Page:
Broomfield Five Year Fracking Suspension, Question 300 (November 2013)

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A Broomfield Five Year Fracking Suspension, Question 300 ballot question was on the November 5, 2013, election ballot for voters in the consolidated city and county of Broomfield, Colorado. It was approved, with a final vote re-count margin of only 20 votes.

This measure put a clause in the charter of Broomfield establishing a five year prohibition on hydraulic fracturing, a method of extracting oil and gas known as fracking. Question 300 was put on the ballot through initiative petition, with signatures gathered by the group Our Broomfield.[1][2] A lawsuit was brought against Question 300 by the Broomfield Balances Energy Coalition and was ultimately decided in favor of the city and Question 300 on February 27, 2014 by Judge Chris Melonakis of the Colorado Seventeenth Judicial District Court, upholding the enactment of Question 300.[3][4]

Election results

Original vote count

Broomfield Question 300
ResultVotesPercentage
Approveda Yes 10,350 50.04%
No10,33349.96%
These final, official results are from the Broomfield City and County elections office.

Vote re-count

Broomfield Question 300
ResultVotesPercentage
Approveda Yes 10,361 50.04%
No10,34149.96%
[5]

Text of measure

Ballot language

The question on the ballot:

This text is quoted verbatim from the original source. Any inconsistencies are attributed to the original source.

Question 300: "Shall Broomfield's Home Rule Charter be amended for five years so as to prohibit the use of hydraulic fracturing to extract oil, gas, or other hydrocarbons within the City and County of Broomfield and to prohibit the disposal or open pit storage of solid or liquid wastes created in connection with the hydraulic fracturing process?[1]

Controversy

The original ballot language proposed by the petitioning group Our Broomfield was rejected by the city council and replaced by a ballot question that did not mention "public health and safety" and which was, according to anti-fracking activists, prejudicial and did not reflect the intent of the initiative. Our Broomfield filed a lawsuit over the ballot language when the city, which was unyielding, claimed that they had prepared the ballot language according to the procedures given by law. The city then asked the courts to throw out the lawsuit.[6] In Broomfield District Court, Judge Patrick Murphy asked the two sides to attend a mediation and attempt to resolve their differences outside of the court room. Lawyers from the city and from Our Broomfield wrote up language that was acceptable to both parties. That language is displayed above.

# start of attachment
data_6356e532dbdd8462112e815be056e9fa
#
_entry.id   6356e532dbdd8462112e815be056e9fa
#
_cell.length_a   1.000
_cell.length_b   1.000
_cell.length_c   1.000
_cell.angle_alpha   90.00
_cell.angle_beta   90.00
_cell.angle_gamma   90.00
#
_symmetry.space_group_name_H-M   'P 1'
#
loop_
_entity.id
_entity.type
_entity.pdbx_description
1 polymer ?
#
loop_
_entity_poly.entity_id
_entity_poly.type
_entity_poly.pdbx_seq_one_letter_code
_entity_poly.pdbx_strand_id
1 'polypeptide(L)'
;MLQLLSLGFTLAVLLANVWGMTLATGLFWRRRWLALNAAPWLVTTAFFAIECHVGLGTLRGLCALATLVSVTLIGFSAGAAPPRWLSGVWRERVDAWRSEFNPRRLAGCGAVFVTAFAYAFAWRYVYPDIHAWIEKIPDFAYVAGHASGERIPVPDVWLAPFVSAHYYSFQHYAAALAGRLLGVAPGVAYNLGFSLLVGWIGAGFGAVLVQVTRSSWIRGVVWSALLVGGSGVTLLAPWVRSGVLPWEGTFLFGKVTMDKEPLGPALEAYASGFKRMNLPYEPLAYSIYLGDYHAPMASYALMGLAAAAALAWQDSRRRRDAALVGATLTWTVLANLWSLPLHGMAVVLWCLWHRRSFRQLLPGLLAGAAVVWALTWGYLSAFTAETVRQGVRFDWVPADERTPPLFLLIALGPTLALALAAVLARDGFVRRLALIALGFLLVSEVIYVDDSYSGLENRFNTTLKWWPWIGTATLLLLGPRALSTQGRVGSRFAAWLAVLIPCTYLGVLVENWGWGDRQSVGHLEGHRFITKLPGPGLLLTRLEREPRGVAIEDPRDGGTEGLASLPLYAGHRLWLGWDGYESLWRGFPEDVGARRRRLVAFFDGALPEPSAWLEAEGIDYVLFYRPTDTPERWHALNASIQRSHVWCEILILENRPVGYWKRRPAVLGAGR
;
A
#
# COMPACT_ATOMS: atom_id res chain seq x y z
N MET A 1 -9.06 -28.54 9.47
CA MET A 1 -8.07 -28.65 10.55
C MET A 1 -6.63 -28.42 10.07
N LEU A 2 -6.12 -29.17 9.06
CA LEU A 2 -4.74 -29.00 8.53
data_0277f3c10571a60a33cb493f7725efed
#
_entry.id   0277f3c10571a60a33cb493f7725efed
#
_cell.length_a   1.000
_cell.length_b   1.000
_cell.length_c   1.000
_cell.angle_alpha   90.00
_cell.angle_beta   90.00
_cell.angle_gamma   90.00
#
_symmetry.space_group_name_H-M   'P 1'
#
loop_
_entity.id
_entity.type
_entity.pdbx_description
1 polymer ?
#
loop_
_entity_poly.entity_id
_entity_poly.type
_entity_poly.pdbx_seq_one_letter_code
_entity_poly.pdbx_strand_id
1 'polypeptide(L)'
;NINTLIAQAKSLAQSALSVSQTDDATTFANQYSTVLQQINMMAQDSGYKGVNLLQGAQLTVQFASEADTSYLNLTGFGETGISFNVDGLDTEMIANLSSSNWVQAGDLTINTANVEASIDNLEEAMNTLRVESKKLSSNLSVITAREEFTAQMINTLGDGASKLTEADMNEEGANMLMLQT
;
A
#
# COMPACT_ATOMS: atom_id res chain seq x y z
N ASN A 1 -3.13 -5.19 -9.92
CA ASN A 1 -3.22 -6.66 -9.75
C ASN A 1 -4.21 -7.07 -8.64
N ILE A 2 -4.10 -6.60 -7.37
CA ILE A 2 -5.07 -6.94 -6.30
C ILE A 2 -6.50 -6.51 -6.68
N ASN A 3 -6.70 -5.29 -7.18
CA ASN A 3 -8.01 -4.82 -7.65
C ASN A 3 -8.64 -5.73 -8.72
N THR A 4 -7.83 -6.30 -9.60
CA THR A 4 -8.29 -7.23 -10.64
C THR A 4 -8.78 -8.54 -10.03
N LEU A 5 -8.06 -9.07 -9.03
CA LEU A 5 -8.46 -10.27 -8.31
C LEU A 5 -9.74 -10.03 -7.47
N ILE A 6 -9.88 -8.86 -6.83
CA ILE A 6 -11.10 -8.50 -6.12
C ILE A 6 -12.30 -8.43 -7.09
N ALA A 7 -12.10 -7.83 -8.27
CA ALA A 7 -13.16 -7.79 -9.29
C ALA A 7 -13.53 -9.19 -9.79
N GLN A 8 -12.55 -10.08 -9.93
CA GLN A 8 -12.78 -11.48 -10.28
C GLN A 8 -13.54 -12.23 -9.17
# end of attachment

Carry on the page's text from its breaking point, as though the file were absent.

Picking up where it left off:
Support

OurBoomfield.jpg

Supporters

  • Our Broomfield (Petitioner)[7]

Arguments in favor

YesOn300Broomfield2.jpg

Supporters of fracking bans argued that the fracking process allows methane gas and carcinogenic and toxic chemicals to be released into groundwater. And in general they claimed that fracking is harmful to the nearby air and water and that citizens have a right to ban it in populated areas like cities and towns.[8]

The group Our Broomfield pointed out that the effects of fracking are not yet fully known and that a five year ban will give researchers and scientists time to study it and discover whether or not there are significant harmful effects to the air and water in areas where fracking is utilized.[2]

Opposition

OurBroomfieldToo.png

Opponents

  • Broomfield Balanced Energy Coalition (BBEC)[2]